The Kentucky Court of Appeals struck down a challenge Friday to the taxing authority of library districts, in a case that could have forced most of the state's library systems to roll back their tax rates and collectively refund millions of dollars to local taxpayers.
The lawsuits, filed by taxpayers in Kenton and Campbell counties, argued that many library districts improperly raised taxes for decades without the 51 percent voter approval required by a previously obscure 1964 state law. Judges in Kenton and Campbell circuit courts ruled for the taxpayers in 2013.
In their appeal, the Northern Kentucky libraries said a separate law, House Bill 44, enacted in 1979, included most libraries among the special taxing districts that may raise taxes each year by an amount that increases their revenue by as much as 4 percent. State revenue officials in Frankfort have long advised the libraries to follow HB 44.
Both sides make legitimate points about the conflicting taxation laws, but evidence suggests that the libraries interpreted their taxing authority just as the state's legislative and executive branches intended, a three-judge appellate panel ruled.
"The record in this case reflects that 80 library districts across Kentucky, created by petition under KRS Chapter 173, who have followed the tax provisions of KRS 132.023, would be adversely affected if the decisions of the Campbell and Kenton circuit courts were to stand," Judge Jeff Taylor of Owensboro wrote for the panel.
"For over 30 years, without protest or challenge, the library districts created by petition have acted in good faith and conducted their affairs in accordance with the directions of the executive branch, which was charged by law to implement the applicable statutes in question," Taylor wrote.
Library advocacy groups, who warned of calamitous budget cuts, layoffs and branch closings at libraries across the state if the taxpayer suits succeeded, praised Friday's decision.
"If the lawsuits had prevailed as they were filed, requiring refunds to the time the law was implemented, this would have bankrupted library districts across the state," said Tom Underwood, executive director of the Kentucky Library Association, one of several advocacy groups to file friend-of-the-court briefs in the case.
"We find it gratifying that the court recognized that libraries have been acting in good faith, going all the way back to guidance they received in the 1980s from (then) Attorney General Steve Beshear," Underwood said.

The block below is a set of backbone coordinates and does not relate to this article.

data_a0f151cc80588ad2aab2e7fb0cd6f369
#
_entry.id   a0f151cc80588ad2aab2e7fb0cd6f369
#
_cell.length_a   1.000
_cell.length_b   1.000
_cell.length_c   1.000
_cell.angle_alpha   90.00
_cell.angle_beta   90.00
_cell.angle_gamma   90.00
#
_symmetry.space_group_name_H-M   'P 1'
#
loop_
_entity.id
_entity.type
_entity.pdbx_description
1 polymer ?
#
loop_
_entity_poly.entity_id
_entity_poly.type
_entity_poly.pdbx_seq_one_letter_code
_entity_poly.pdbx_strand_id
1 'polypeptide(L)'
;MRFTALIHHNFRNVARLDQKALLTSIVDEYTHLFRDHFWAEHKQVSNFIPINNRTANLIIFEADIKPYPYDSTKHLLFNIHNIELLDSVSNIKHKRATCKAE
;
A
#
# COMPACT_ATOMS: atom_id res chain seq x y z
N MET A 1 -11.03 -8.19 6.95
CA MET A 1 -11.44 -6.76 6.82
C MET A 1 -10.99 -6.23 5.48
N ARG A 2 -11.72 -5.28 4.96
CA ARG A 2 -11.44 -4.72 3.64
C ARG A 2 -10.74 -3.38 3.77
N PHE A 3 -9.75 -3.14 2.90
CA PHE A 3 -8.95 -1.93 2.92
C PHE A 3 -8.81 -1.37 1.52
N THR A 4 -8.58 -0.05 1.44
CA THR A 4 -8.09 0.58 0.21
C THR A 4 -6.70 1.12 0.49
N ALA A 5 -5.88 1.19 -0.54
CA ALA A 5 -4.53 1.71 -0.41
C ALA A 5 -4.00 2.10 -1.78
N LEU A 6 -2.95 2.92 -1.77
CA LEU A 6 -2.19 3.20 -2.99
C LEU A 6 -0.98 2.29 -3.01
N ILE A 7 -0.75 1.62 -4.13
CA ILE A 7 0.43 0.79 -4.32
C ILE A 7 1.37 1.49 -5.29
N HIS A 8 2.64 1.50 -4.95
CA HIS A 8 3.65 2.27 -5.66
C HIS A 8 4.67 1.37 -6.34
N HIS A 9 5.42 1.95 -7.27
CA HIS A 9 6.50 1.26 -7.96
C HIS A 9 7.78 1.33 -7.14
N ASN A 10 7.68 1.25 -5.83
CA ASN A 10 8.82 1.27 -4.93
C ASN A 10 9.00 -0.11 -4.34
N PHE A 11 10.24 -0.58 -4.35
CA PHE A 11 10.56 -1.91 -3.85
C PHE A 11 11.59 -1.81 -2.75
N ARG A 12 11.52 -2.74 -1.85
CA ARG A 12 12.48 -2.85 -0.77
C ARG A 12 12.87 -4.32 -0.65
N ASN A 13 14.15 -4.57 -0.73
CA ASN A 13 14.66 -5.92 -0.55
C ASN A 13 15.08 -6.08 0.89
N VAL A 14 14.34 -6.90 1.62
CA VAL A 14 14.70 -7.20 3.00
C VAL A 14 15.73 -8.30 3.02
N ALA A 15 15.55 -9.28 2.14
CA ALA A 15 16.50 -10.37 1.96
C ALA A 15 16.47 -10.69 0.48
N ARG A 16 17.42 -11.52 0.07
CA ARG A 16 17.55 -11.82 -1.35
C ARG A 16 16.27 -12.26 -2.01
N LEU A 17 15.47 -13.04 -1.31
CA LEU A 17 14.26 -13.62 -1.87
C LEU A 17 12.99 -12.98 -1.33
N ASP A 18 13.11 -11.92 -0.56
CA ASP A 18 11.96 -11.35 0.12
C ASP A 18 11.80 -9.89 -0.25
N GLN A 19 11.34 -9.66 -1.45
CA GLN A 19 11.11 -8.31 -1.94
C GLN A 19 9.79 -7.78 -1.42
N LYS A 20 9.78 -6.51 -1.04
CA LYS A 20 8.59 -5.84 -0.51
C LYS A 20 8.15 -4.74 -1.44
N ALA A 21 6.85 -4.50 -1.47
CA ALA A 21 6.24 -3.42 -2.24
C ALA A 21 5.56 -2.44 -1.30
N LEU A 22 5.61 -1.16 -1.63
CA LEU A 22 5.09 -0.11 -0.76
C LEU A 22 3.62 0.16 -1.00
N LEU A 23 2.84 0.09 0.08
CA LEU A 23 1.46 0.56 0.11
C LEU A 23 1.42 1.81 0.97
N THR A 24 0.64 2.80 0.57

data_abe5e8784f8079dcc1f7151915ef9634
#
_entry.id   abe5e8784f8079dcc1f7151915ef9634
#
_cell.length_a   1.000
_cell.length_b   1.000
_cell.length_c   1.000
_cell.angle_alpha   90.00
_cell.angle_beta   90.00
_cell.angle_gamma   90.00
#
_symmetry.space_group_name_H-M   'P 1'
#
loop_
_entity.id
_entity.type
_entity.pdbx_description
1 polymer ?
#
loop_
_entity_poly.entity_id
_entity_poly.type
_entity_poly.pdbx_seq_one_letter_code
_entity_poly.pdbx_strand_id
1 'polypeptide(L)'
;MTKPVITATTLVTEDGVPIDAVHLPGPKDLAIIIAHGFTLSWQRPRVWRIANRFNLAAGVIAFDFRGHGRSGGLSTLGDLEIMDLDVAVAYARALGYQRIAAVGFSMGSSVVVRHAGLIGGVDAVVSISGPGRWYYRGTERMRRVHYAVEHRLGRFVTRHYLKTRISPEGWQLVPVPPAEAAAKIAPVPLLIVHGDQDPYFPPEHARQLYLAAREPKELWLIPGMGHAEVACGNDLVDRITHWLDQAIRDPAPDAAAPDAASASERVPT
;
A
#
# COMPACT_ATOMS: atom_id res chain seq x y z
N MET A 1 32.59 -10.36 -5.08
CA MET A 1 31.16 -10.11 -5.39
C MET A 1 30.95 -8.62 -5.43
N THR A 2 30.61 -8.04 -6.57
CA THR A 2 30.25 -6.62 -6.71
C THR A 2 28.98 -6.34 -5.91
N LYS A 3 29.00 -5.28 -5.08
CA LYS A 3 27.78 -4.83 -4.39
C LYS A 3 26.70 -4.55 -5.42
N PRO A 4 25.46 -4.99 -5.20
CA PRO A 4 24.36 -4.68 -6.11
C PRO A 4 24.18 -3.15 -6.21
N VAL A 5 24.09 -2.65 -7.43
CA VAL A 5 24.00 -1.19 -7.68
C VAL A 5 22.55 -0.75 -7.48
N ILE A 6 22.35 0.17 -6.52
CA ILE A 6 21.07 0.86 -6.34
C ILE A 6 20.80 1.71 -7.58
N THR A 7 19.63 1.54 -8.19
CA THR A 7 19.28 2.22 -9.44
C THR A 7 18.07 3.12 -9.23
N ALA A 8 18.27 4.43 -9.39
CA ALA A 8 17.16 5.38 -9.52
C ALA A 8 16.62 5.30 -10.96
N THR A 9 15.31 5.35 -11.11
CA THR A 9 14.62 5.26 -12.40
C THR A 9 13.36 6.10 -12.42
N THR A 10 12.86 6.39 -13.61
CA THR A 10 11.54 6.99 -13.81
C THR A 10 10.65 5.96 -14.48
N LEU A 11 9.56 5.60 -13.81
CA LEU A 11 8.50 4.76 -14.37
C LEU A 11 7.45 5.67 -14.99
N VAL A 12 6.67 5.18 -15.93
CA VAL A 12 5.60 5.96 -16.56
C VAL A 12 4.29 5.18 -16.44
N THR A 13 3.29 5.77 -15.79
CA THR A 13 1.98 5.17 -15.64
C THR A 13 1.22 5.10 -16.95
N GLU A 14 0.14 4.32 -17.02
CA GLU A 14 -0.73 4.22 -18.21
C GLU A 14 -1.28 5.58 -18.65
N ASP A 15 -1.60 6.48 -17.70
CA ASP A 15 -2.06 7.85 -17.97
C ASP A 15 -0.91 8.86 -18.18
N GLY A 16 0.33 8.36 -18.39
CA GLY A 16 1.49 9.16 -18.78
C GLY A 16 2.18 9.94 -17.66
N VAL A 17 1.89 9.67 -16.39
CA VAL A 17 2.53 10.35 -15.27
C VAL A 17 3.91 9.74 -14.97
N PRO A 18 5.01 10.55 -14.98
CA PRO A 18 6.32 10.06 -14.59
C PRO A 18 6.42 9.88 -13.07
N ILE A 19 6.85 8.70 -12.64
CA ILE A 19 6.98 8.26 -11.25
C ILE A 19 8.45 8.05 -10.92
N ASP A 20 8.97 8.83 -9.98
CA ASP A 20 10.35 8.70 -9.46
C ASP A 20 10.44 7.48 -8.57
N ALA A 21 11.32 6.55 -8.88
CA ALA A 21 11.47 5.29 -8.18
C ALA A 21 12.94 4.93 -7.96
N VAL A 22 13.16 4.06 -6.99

The Lexington Public Library would not have been affected either way by Friday's ruling because its governing board does not set tax rates; instead, revenue is collected for it by the Lexington-Fayette Urban County Government.
Brandon Voelker, lead attorney against the libraries, did not immediately return a call Friday seeking comment. One of his clients, Charlie "Coach" Coleman of Campbell County, said he hadn't had time to read the court's decision or speak to Voelker about their next step.
During oral arguments at the Court of Appeals in December, Voelker said the lawsuits started when several people asked for his help in opposing a Campbell County library ballot measure that would have raised taxes by a large sum to build a new branch library. Voters ultimately defeated that measure.
While researching state laws about library taxation, Voelker said, he found a 1964 statute that required library districts created by petition to raise their tax rates through petitions signed by 51 percent of local voters. Although library officials say that HB 44 replaced this 1964 statute when the legislature approved it 15 years later, the original law remains on the books, Voelker said.
Voelker sued the Campbell and Kenton county library districts in January 2012. Similar taxation challenges against the libraries in Anderson, Montgomery and Boone counties are on hold in their respective circuit courts pending the Court of Appeals' decision.
"It's a simple issue. Just go back to the people," Voelker told the judges during oral arguments. "This suit is about preserving the right of the people to decide their tax rates."